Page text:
Joseph van Leeuwen 0

An Open Letter From NEC's Students To Administration

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Dear President Kalyn and administration of New England Conservatory,

We understand that the impact of the coronavirus outbreak and subsequent quarantine have been devastating to NEC. We will stand strong as a community to get through this and recover together. In addition, we applaud the administration’s decision to issue a refund of 40% of room and board fees to students who were suddenly evicted from the dorms. This is a step in the right direction. However, we also face these unanswered questions:

  1. What will be done for the hundreds of students who have suddenly lost our on-campus jobs, for many of whom it is their only source of income?
  2. How will NEC make up the significant loss of quality of education due to the cancellation of in-person classes, lessons, performances and ensembles?
  3. What will be done for the graduating students who have had our final recitals cancelled, and are not returning in the fall?

In the days following the sudden closure of schools across the country, it's understandable that administration may not have the answers to all of this right away. We offer these considerations and suggestions:

  1. While some of us are lucky enough to be able to stay with family, many others, especially graduate students and foreign students who are unable to return home, rely on our campus jobs to pay for our basic needs. Student workers need an emergency aid process that is transparent, and to know what expenses the school is willing to help with, to ensure a fair distribution of aid.
  2. The quality of our education has been significantly reduced by the closure of on-campus activities.
    1. Video lessons often provide poor-quality audio and latency issues which make it difficult to hear nuanced performance details and impossible for teacher and student to play duets or for students to bring ensembles into their lessons.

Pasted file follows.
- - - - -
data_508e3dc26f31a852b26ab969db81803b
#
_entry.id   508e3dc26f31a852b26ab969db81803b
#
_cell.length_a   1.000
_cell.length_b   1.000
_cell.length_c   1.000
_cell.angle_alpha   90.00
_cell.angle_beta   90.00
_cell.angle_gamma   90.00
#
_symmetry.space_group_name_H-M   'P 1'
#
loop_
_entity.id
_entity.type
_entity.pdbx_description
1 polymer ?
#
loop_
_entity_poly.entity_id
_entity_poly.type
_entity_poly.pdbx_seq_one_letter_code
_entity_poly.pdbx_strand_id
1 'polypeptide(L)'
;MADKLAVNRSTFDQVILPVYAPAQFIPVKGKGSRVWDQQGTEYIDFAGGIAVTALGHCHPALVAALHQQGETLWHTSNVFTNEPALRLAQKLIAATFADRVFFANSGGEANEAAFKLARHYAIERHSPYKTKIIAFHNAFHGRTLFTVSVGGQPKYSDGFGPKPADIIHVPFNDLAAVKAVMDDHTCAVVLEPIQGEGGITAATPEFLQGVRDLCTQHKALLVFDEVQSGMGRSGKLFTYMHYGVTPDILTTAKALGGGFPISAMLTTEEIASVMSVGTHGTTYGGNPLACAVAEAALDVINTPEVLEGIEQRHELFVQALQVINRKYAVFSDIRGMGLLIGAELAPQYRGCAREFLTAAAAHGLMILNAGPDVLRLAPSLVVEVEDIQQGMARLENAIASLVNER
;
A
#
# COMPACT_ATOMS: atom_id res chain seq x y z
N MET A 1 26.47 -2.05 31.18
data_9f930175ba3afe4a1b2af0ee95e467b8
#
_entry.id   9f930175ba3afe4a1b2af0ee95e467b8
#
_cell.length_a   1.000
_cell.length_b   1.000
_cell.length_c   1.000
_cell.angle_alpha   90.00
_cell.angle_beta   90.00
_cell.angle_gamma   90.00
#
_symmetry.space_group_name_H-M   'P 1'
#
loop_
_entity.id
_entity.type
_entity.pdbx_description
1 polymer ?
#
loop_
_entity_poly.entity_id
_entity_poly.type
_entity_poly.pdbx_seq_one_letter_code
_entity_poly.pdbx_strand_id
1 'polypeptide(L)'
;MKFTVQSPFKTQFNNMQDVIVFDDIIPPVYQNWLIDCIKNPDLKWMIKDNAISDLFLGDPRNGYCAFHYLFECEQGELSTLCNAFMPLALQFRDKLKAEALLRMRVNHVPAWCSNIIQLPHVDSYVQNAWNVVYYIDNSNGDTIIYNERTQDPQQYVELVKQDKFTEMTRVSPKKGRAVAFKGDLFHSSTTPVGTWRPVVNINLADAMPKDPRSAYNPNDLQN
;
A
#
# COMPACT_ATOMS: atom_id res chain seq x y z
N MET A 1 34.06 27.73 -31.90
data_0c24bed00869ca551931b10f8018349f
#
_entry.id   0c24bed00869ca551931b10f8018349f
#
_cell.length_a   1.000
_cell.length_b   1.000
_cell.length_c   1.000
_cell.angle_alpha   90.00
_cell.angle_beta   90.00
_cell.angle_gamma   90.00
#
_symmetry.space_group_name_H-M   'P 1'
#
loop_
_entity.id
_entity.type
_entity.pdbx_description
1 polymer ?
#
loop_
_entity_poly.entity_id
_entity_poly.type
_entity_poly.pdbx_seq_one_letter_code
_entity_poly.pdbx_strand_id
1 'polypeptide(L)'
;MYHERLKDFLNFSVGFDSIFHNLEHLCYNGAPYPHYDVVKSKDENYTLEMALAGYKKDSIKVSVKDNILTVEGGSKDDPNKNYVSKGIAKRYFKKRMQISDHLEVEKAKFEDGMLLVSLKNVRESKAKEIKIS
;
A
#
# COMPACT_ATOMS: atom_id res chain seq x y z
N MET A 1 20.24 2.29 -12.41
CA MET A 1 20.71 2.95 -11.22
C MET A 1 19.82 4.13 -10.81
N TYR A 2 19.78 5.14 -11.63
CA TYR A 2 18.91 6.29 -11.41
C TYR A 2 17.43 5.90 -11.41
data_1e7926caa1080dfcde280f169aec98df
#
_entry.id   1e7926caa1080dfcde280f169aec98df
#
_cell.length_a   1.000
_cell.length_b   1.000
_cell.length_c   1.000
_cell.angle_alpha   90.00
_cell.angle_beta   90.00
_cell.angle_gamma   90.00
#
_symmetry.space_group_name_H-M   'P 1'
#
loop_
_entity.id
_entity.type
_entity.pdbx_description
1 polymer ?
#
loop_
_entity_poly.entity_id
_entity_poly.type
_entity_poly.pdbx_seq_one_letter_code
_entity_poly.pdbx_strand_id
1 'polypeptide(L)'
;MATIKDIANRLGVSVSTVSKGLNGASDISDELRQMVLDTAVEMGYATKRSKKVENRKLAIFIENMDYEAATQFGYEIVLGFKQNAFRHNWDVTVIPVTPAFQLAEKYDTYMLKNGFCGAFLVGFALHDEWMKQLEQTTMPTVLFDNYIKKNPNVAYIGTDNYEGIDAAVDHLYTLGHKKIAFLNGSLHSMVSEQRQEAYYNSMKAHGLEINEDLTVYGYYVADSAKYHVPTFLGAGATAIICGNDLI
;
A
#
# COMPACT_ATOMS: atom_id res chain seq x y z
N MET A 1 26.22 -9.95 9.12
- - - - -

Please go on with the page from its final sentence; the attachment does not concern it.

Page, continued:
2. Similarly, the Seminar In Performance and many other core classes require live performances which are difficult to duplicate effectively with digital methods. This goes for masterclasses/clinics as well, and all of these will suffer from lack of tactile feedback from instructors.
    3. The cancellation of all ensembles completely removes all possibility for students to interact with each other directly. Music making is an intensely social act and live feedback from other musicians is paramount in every style.
    4. Suspending all performances takes away our opportunity not only to test our abilities in the limelight, but also to gain the exposure of our great performances being seen and heard on world-class stages and the help of NEC’s promotional services.
    5. At $24,790 per semester plus fees, NEC’s tuition is among the highest in the nation. We deserve some kind of compensation for the education we are not receiving, whether it is a partial refund, the opportunity to make up classes and ensembles at a later time, or a possible technological solution in which the school would provide equipment to students who need it.
  3. Arrangements must be made for graduating students to have a proper final recital and graduation ceremony with due respect paid to our achievement. As a large population of our students have left Boston, this will need to be further developed in collaboration between the students and NEC, but simply cancelling final recitals and graduation ceremonies would not be acceptable.

We know that the administration of NEC is working hard on this and we are willing and able to work together at finding solutions that work for students, staff, faculty, and the sustainable continuation of the conservatory itself. We will assist with efforts to deal with this unprecedented situation and be active members of the recovery process. We commit to stand as one and work together as a community to move forward together.

With Love and Pride,

-The Students of New England Conservatory

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